Can I forbid a browser/email interface from putting in those stupid auto-links?
September 28, 2010 12:19 AM   Subscribe

I am planning on sending out a simple email newsletter for a museum composed in Outlook with tables. When I send this to my Yahoo account as a test, it's creating those damn links to pieces of the text that I didn't authorize. Do I have any control over not allowing these?

For instance, it is highlighting "oil painting" and linking it to some Yahoo-based nonsense. This newsletter is representing a museum and people may think that WE are putting in these links and that isn't good. Do I have any control over that sort of thing or is it totally up to the user and their browser/email interface settings?
posted by Foam Pants to Computers & Internet (8 answers total)
Sounds like something Yahoo does, which means you have no control. The way to find out if that's the case, open a gmail account and try that as well.
posted by DreamerFi at 12:41 AM on September 28, 2010 [1 favorite]

If yahoo wants to add that kind of stuff to their interface that's their choice and I don't think you really have a say in the matter.

That said, I can think of potential ways that you might try to thwart it, such as inserting comments between characters, e.g. "<!-- foo -->o<!-- foo -->i<!-- foo -->l p<!-- foo -->a<!-- foo -->i<!-- foo -->n<!-- foo -->t<!-- foo -->i<!-- foo -->n<!-- foo -->g" or by rendering the text using hex entites. There are also a whole bunch of unicode characters that are invisible but can be inserted between letters: U+200B (ZERO WIDTH SPACE), U+FEFF (ZERO WIDTH NO BREAK SPACE), U+200C (ZERO WIDTH NON-JOINER), U+200d (ZERO WIDTH JOINER), etc. You could even do something like U+200F + U+200E, i.e. switch to right-to-left and then back to left-to-right. There are all sorts of unicode sequences like this that you could use. It all depends on how Yahoo does filtering before they go looking for keywords.
posted by Rhomboid at 2:21 AM on September 28, 2010

...and I must add that these techniques were probably all used by spammers at least 10 years ago to try to get their viagra ads past filters so doing this might cause your spam score to increase in certain cases. It's something you'd have to research and test.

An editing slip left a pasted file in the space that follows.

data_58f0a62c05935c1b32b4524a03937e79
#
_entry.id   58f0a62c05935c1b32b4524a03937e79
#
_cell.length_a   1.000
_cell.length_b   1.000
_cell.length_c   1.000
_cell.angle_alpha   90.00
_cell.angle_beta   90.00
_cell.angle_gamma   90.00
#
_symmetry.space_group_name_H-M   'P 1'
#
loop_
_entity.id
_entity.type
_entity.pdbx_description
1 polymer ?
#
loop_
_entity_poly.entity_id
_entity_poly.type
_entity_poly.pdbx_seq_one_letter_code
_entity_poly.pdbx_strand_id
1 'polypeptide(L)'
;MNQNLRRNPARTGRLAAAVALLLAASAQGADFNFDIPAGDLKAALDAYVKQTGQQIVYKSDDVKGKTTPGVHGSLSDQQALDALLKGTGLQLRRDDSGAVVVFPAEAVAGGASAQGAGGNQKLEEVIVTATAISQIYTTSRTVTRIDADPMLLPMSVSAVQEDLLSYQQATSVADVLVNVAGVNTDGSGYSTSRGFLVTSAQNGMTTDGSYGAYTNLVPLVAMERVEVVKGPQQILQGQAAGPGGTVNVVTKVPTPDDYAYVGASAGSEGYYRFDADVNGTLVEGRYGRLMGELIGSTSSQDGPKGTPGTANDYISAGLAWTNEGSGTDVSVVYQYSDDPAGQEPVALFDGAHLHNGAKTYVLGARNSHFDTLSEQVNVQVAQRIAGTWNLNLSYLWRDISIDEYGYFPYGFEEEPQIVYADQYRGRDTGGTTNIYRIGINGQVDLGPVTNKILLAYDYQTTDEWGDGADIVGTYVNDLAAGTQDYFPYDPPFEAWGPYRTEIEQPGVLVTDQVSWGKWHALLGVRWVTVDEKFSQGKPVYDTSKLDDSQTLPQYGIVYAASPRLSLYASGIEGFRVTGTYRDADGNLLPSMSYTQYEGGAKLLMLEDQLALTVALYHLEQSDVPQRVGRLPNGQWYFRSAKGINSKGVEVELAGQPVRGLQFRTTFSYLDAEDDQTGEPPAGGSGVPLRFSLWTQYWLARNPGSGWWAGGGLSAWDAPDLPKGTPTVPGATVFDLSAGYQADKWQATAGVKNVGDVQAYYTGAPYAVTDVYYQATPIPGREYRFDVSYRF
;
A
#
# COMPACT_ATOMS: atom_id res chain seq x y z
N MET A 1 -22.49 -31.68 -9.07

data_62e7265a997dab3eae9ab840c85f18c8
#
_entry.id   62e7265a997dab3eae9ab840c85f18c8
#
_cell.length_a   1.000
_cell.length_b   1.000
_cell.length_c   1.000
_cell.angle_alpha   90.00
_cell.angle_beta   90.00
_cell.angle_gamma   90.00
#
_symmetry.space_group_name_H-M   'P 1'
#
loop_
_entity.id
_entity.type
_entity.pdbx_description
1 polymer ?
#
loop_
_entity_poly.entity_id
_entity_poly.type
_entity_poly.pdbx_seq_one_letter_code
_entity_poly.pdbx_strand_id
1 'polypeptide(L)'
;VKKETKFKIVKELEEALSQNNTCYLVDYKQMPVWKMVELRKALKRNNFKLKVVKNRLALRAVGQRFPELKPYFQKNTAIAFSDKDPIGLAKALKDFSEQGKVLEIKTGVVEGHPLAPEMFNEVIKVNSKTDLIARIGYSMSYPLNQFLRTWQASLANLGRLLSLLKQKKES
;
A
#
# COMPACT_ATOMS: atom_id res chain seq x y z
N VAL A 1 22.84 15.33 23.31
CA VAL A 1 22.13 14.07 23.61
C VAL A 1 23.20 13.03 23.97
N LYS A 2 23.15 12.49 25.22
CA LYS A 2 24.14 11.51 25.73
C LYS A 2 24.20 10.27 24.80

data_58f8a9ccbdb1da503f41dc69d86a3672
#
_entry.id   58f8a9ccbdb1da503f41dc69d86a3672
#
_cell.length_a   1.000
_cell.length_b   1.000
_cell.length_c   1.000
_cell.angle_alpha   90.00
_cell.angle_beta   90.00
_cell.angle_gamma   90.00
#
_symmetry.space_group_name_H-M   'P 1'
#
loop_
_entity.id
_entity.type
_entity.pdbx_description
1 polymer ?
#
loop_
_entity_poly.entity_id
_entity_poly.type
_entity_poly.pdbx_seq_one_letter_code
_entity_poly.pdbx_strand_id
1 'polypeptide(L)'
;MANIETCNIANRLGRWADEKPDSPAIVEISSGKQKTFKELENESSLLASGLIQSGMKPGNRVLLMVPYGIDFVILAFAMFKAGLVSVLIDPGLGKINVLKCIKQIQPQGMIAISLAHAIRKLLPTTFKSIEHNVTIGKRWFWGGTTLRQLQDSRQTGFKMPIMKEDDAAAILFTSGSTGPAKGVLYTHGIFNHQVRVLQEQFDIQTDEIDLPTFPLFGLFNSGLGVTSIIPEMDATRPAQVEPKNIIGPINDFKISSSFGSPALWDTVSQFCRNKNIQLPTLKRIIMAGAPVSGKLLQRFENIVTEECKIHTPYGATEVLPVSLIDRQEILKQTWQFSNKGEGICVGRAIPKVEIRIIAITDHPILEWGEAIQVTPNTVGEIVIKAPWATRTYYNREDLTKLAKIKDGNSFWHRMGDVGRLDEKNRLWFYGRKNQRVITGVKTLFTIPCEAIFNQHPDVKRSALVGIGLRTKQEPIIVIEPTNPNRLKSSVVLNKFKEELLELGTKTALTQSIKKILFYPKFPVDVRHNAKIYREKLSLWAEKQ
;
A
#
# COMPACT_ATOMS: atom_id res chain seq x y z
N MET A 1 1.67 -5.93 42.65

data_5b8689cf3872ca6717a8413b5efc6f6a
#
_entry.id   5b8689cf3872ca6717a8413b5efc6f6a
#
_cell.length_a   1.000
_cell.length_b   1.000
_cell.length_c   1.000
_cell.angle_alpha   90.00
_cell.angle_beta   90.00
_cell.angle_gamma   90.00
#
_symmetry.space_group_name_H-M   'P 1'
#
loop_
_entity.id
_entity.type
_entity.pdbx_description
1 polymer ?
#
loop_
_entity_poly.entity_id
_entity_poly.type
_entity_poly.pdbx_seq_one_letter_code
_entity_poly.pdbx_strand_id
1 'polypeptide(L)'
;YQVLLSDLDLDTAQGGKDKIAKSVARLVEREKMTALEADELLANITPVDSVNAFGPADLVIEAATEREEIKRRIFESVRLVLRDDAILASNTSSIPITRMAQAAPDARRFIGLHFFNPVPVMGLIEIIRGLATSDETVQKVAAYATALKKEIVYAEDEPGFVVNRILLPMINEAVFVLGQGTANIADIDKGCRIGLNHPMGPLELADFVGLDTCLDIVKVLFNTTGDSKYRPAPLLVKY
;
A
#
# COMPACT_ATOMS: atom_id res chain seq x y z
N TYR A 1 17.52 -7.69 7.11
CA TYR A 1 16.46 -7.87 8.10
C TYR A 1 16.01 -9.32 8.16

posted by Rhomboid at 2:24 AM on September 28, 2010

From experience I would not recommend using Yahoo to send newsletters if your list is more than 50 people. You are doubtless going to get sent right to the spam folder in most cases. There are many very inexpensive CRM tools that could be used, such as Democracy in Action.
posted by parmanparman at 3:24 AM on September 28, 2010

parmanparman, If I've understood correctly, the problem is not sending mail from Yahoo accounts. It's sending mail to Yahoo accounts.

I don't use Yahoo Mail, but I assume "those damn links" refers to Yahoo Mail embedding keyword/advertising stuff in incoming email. Without getting into slightly slightly sketchy and doubtless rather fragile solutions like the possibility Rhomboid mentions, I don't think there's anything the sender can do about this.
posted by caek at 3:31 AM on September 28, 2010

Consider also that the people on Yahoo accounts who are receiving these newsletters will presumably be accustomed to Yahoo adding links to all of their incoming email -- I don't think there is any danger of recipients thinking they're your links.
posted by Doofus Magoo at 4:20 AM on September 28, 2010

I just checked my old yahoo account and didnt see any ad links in a couple of recent emails, saw regular links and some shortcuts to yahoo calendar that were denoted by dotted underlines. it's totally possible I do not have the right keywords in these emails, but be sure you dont have some browser bar adding stuff in.
posted by yeahyeahyeahwhoo at 7:50 AM on September 28, 2010

I still have a Yahoo! account and I know exactly what you're talking about--Yahoo! takes key words in the received email and puts dashed lines under them. When your mouse hovers over the dashed lines, a box pops up with an image or text ad. They also do it for things like addresses (they show a link to Yahoo! Maps) and emails ( something. The box didn't fill in, but I'm assuming it attempts to launch the form to send a new email).

They call it, btw, Y! Shortcuts, if you'd like to try googling solutions for that term. If you'd like to ask your *users* to turn the feature off, if they hover over a linked image and the Y! shortcuts image appears, they can click options and then decide what they want the darn lines to appear over. You'd just ask Yahoo! users to unclick all those boxes. Clunky, yes.

Consider, though, that not even the New York Times can get them to turn it off (I get the daily NYT headlines sent to my Y! email and those lines appear all over that email). Southwest Airlines and Threadless, btw, get around it by making their entire message an image rather than lines of text (remember that if you go that route, some folks will have text-only email readers or have HTML disabled).

I agree with Doofus Magoo--Yahoo! users for the most part are used to those in-email ads and don't tend to think they're part of your email. If you've got a lot of naive users (a museum? you could have lot of older folks as donors), then you might have an issue. Otherwise, it's just advertising and they're used to it.
posted by librarylis at 2:51 PM on September 28, 2010

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